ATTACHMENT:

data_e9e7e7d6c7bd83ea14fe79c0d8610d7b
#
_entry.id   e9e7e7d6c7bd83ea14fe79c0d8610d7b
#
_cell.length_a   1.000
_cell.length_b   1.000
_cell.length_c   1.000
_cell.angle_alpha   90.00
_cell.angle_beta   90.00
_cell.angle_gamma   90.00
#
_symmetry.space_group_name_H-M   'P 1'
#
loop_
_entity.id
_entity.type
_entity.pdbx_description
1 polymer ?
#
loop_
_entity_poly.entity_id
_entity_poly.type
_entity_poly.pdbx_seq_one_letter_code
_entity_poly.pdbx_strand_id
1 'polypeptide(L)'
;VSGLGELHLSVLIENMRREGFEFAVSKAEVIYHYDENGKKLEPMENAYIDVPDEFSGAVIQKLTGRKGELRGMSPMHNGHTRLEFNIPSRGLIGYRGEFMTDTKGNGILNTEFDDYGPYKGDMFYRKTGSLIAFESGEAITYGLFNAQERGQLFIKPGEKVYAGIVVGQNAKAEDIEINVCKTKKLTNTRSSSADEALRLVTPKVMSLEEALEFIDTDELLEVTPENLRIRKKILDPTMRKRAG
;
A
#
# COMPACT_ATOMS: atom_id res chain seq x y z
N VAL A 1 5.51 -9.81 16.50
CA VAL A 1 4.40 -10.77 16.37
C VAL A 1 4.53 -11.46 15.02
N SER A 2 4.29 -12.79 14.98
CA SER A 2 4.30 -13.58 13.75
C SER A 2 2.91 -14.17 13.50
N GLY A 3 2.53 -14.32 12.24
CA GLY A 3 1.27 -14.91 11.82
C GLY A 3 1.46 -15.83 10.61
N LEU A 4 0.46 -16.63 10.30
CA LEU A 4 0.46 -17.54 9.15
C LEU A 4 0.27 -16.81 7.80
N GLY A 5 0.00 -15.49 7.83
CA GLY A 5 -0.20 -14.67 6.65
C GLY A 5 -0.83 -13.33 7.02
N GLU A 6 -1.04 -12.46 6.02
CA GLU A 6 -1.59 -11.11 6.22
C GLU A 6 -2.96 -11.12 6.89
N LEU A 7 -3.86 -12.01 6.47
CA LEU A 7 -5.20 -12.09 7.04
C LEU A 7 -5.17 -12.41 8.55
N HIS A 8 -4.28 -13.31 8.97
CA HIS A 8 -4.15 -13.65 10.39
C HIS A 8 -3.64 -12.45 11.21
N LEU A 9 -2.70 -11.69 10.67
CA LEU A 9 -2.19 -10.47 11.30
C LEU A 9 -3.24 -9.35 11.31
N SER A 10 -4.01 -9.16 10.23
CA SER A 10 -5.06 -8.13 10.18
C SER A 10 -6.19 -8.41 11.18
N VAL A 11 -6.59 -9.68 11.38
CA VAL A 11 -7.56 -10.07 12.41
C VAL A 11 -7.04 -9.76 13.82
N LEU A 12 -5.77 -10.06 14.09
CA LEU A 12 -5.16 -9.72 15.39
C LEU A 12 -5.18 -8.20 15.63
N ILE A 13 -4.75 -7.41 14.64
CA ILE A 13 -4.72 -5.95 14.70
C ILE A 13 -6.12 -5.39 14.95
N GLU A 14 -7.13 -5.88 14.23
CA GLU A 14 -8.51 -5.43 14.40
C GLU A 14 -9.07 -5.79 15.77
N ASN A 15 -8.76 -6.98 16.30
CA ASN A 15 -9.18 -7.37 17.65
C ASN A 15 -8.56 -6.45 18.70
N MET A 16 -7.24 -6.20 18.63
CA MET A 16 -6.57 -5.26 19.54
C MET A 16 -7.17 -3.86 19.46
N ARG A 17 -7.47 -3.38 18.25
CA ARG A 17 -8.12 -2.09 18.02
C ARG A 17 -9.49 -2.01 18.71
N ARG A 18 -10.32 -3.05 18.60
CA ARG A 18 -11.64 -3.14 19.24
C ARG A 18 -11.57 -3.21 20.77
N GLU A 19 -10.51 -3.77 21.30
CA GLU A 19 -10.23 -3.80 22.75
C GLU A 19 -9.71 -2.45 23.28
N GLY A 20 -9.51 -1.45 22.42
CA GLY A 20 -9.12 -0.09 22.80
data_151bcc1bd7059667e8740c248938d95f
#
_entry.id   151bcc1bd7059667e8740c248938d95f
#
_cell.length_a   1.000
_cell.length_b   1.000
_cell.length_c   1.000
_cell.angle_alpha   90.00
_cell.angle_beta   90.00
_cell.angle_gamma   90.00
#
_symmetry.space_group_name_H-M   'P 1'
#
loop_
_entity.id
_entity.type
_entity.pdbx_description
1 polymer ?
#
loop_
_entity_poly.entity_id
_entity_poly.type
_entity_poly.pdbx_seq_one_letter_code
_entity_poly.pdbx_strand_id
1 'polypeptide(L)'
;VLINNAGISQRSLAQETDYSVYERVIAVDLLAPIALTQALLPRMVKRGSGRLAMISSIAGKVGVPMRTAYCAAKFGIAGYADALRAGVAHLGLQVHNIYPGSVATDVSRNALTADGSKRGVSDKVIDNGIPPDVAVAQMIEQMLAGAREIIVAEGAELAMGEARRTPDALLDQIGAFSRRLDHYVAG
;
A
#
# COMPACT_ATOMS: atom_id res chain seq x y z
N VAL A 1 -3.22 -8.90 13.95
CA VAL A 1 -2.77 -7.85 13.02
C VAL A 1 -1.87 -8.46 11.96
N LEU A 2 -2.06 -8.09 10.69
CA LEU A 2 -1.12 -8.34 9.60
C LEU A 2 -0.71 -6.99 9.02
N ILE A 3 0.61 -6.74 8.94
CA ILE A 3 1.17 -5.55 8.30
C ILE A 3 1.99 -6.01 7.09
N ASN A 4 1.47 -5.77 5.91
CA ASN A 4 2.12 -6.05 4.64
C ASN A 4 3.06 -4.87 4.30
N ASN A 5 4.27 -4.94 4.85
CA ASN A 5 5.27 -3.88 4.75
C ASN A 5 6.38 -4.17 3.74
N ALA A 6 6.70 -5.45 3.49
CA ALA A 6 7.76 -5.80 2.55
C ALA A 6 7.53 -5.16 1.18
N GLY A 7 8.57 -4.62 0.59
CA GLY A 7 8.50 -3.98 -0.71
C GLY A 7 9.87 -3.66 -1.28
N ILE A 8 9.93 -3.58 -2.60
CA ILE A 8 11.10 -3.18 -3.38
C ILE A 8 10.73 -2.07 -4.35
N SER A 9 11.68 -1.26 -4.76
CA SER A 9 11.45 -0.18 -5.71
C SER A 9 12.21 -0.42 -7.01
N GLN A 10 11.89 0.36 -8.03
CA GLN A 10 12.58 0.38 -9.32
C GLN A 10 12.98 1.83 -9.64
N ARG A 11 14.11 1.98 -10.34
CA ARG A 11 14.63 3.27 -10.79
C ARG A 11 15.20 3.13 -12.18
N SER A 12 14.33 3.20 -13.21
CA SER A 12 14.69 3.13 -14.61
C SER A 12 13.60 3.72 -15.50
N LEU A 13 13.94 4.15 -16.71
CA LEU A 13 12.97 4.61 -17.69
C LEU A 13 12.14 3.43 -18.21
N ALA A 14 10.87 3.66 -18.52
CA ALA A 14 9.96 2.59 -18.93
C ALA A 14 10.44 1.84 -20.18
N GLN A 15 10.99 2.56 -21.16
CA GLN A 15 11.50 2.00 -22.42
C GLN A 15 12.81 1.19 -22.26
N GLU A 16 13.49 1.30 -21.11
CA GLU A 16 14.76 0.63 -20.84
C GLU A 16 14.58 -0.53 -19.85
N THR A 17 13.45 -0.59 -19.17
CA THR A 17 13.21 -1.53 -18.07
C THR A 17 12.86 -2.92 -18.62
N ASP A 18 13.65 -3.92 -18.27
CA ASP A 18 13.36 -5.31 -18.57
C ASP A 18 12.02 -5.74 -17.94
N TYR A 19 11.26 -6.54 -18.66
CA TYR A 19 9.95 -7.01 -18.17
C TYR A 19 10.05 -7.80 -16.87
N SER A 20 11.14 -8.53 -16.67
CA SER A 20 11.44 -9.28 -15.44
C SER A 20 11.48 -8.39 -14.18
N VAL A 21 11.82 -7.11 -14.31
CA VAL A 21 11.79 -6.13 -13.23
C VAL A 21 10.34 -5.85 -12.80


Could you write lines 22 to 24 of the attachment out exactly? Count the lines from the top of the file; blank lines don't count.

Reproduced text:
_entity_poly.type
_entity_poly.pdbx_seq_one_letter_code
_entity_poly.pdbx_strand_id